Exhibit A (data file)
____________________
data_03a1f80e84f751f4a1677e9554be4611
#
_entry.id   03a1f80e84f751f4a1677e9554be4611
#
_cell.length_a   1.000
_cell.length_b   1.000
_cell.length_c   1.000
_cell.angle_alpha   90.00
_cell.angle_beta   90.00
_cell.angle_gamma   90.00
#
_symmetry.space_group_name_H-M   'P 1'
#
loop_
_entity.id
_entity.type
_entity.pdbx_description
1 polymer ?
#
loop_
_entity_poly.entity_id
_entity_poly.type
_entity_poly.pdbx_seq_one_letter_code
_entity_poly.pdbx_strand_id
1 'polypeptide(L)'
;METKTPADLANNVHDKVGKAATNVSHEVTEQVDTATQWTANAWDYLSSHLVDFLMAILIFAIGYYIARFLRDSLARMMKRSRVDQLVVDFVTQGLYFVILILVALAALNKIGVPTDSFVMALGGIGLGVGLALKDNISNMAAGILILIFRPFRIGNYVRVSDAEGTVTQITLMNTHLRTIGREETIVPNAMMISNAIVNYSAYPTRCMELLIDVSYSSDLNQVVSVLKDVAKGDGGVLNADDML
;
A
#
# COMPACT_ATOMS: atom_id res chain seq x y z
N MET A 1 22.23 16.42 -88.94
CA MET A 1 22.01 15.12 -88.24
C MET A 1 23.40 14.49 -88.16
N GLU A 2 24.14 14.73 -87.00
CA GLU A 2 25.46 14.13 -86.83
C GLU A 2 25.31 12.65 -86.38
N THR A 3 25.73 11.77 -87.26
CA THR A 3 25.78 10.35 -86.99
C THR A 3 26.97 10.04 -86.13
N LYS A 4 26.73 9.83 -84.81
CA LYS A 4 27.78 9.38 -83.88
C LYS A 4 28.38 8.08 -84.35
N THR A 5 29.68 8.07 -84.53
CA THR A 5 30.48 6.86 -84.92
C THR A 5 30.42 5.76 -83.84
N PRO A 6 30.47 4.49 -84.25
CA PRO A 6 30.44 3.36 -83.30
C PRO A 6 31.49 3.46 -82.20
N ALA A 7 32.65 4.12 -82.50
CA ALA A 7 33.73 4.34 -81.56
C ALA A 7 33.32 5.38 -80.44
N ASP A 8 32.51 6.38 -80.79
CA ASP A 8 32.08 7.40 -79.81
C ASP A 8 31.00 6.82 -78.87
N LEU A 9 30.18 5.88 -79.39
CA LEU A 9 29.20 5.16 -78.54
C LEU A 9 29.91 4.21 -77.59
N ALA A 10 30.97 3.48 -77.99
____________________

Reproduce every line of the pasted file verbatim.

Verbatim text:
data_03a1f80e84f751f4a1677e9554be4611
#
_entry.id   03a1f80e84f751f4a1677e9554be4611
#
_cell.length_a   1.000
_cell.length_b   1.000
_cell.length_c   1.000
_cell.angle_alpha   90.00
_cell.angle_beta   90.00
_cell.angle_gamma   90.00
#
_symmetry.space_group_name_H-M   'P 1'
#
loop_
_entity.id
_entity.type
_entity.pdbx_description
1 polymer ?
#
loop_
_entity_poly.entity_id
_entity_poly.type
_entity_poly.pdbx_seq_one_letter_code
_entity_poly.pdbx_strand_id
1 'polypeptide(L)'
;METKTPADLANNVHDKVGKAATNVSHEVTEQVDTATQWTANAWDYLSSHLVDFLMAILIFAIGYYIARFLRDSLARMMKRSRVDQLVVDFVTQGLYFVILILVALAALNKIGVPTDSFVMALGGIGLGVGLALKDNISNMAAGILILIFRPFRIGNYVRVSDAEGTVTQITLMNTHLRTIGREETIVPNAMMISNAIVNYSAYPTRCMELLIDVSYSSDLNQVVSVLKDVAKGDGGVLNADDML
;
A
#
# COMPACT_ATOMS: atom_id res chain seq x y z
N MET A 1 22.23 16.42 -88.94
CA MET A 1 22.01 15.12 -88.24
C MET A 1 23.40 14.49 -88.16
N GLU A 2 24.14 14.73 -87.00
CA GLU A 2 25.46 14.13 -86.83
C GLU A 2 25.31 12.65 -86.38
N THR A 3 25.73 11.77 -87.26
CA THR A 3 25.78 10.35 -86.99
C THR A 3 26.97 10.04 -86.13
N LYS A 4 26.73 9.83 -84.81
CA LYS A 4 27.78 9.38 -83.88
C LYS A 4 28.38 8.08 -84.35
N THR A 5 29.68 8.07 -84.53
CA THR A 5 30.48 6.86 -84.92
C THR A 5 30.42 5.76 -83.84
N PRO A 6 30.47 4.49 -84.25
CA PRO A 6 30.44 3.36 -83.30
C PRO A 6 31.49 3.46 -82.20
N ALA A 7 32.65 4.12 -82.50
CA ALA A 7 33.73 4.34 -81.56
C ALA A 7 33.32 5.38 -80.44
N ASP A 8 32.51 6.38 -80.79
CA ASP A 8 32.08 7.40 -79.81
C ASP A 8 31.00 6.82 -78.87
N LEU A 9 30.18 5.88 -79.39
CA LEU A 9 29.20 5.16 -78.54
C LEU A 9 29.91 4.21 -77.59
N ALA A 10 30.97 3.48 -77.99